A Corpus of Plagiarised Short Answers
Created by Paul Clough (Information Studies) and Mark Stevenson (Computer Science), University of Sheffield.
Plagiarism is widely acknowledged to be a significant and increasing problem for higher education institutions. To test and develop systems to detect plagiarism, evaluation resources are required. To address this, we created a corpus consisting of short (200-300 words) answers to Computer Science questions in which plagiarism has been simulated. The corpus has been designed to represent varying degrees of plagiarism and we envisage will be a useful addition to the set of resources available for the evaluation of plagiarism detection systems. Although a small collection of plagiarised texts, this corpus has been systematically created and we hope will provide a 'blueprint' for the construction of further resources.
This corpus is freely available and consent from participants has been obtained. Please let us know of any problems you encounter or comments you have on the resource.
Construction | Content of the Corpus | Download | License | Citation | Contact
We aimed to create a corpus that could be used for the development and evaluation of plagiarism detection systems that reflects the types of plagiarism practiced by students in an academic setting as far as realistically possible. A set of five short answer questions (A-E) on a variety of topics that might be included in the Computer Science curriculum were created by the authors. For each of these questions a set of answers were obtained using a variety of approaches, some of which simulate cases in which the answer is plagiarised and others that simulate the case in which the answer is not plagiarised. To simulate plagiarism we used a suitable Wikipedia entry as a source text from which participants plagiarised. Four levels of plagiarism are represented in the corpus:
A total of 19 participants were recruited to create texts for the corpus resulting in a total of 95 answers. All participants were students in the Computer Science Department of Sheffield University and were studying for a degree in Computer Science at either undergraduate or postgraduate level. Participation was restricted to students with some familiarity of Computer Science. Participants were presented with each of the five questions and asked to provide a single answer to each. Participants were instructed that answers should be between 200 and 300 words long and, to simplify later processing, should contain only standard (ASCII) characters and avoid using any symbols or computer code. For each question participants were instructed which approach to use to provide the answer. Two of the five questions were answered without plagiarising (the "non-plagiarism" category), one question using the near copy, one using light revision and one using heavy revision. For more details see our LRE journal paper.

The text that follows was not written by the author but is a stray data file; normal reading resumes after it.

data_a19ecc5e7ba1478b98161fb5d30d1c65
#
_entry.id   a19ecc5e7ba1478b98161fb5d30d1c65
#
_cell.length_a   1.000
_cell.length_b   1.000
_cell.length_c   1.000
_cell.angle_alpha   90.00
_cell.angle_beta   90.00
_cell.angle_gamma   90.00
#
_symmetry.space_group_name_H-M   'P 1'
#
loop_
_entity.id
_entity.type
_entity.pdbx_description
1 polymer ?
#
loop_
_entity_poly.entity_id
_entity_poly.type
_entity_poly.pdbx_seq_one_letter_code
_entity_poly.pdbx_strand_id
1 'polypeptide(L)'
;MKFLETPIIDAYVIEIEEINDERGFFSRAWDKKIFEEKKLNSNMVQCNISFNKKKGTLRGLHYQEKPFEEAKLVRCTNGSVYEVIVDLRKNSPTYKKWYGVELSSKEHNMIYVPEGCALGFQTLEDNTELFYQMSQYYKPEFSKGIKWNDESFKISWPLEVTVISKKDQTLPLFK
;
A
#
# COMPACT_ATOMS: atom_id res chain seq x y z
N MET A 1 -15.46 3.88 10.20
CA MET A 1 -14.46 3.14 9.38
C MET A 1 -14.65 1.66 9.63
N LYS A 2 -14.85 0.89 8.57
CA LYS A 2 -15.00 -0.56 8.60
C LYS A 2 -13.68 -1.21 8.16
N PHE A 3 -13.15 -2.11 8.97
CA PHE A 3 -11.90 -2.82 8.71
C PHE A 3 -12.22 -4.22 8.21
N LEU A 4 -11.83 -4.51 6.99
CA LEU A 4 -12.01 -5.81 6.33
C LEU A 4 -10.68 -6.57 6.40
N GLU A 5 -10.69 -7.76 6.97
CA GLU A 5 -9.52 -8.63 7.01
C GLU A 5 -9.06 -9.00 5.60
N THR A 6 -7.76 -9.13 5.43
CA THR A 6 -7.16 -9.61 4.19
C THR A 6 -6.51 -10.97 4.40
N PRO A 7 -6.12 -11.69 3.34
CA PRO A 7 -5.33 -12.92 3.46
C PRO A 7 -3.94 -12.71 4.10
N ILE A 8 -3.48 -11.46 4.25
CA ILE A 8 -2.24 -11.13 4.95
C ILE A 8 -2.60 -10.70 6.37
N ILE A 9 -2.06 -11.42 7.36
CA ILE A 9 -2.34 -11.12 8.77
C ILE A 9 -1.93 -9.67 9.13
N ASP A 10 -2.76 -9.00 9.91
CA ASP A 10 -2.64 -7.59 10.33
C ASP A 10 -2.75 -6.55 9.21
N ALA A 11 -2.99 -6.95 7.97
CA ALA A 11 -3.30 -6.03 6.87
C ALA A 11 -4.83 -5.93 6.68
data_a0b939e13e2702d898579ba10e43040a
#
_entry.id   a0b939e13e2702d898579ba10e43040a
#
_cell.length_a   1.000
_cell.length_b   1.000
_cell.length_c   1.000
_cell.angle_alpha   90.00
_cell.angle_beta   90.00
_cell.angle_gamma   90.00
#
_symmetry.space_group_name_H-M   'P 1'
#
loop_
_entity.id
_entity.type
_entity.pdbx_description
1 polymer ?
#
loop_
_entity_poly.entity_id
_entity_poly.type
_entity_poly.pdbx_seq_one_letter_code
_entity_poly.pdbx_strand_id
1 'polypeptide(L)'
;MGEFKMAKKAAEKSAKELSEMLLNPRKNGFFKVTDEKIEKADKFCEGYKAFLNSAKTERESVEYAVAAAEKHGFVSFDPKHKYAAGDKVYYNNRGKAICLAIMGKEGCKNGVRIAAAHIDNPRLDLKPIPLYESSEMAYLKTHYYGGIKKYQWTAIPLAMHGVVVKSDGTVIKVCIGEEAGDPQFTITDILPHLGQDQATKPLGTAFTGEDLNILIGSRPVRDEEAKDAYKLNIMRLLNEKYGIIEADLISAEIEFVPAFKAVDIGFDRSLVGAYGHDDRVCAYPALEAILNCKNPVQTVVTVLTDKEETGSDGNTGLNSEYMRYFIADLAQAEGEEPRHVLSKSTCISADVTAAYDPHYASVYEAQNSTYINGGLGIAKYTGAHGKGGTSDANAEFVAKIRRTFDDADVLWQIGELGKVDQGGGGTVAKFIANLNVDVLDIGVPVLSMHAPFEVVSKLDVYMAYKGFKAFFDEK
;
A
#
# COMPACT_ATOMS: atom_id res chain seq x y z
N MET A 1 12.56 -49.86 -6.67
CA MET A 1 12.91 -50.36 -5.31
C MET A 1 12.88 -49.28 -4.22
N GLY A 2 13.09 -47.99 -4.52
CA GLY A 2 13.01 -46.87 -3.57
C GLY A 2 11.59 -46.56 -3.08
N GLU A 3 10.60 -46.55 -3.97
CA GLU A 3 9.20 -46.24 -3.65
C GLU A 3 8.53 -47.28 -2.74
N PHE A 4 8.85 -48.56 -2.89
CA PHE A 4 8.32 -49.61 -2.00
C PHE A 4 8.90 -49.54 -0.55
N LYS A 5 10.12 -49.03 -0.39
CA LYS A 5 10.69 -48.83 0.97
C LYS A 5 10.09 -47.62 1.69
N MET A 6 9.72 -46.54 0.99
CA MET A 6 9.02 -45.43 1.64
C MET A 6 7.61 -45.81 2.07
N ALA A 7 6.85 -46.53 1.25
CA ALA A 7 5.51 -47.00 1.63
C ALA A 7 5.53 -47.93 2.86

Content of the Corpus
The corpus contains 100 documents (95 answers provided by the 19 participants and the five Wikipedia source articles). For each learning task, there are 19 examples of each of the heavy revision, light revision and near copy levels and 38 non-plagiarised examples written independently from the Wikipedia source (there is an uneven spread in the number of answers across tasks and categories results from using a Latin-square arrangement to order the tasks carried out by the 19 participants). The answer texts contain 19,559 words in total (2,2230 unique tokens) and the the Wikipedia pages total 14,242 words after conversion to plaintext using lynx -dump and removal of URL references. The average length of file in the corpus is 208 words (std dev. 64.91) and 113 unique tokens (std dev. 30.11). Overall, 59 (62%) of the files are written by native English speakers; the remaining 36 (38%) by non-native speakers.
Corpus of Plagiarised Short Answers by Paul Clough and Mark Stevenson is licensed under a Creative Commons Attribution-Noncommercial-Share Alike 2.0 UK: England & Wales License
Please cite the corpus with the following reference:
Clough, P. and Stevenson, M. Developing A Corpus of Plagiarised Short Answers, Language Resources and Evaluation: Special Issue on Plagiarism and Authorship Analysis, In Press. [Download]
Dr. Paul Clough (firstname.lastname@example.org)
Dr. Mark Stevenson (email@example.com)
Page last updated: 09/10/2009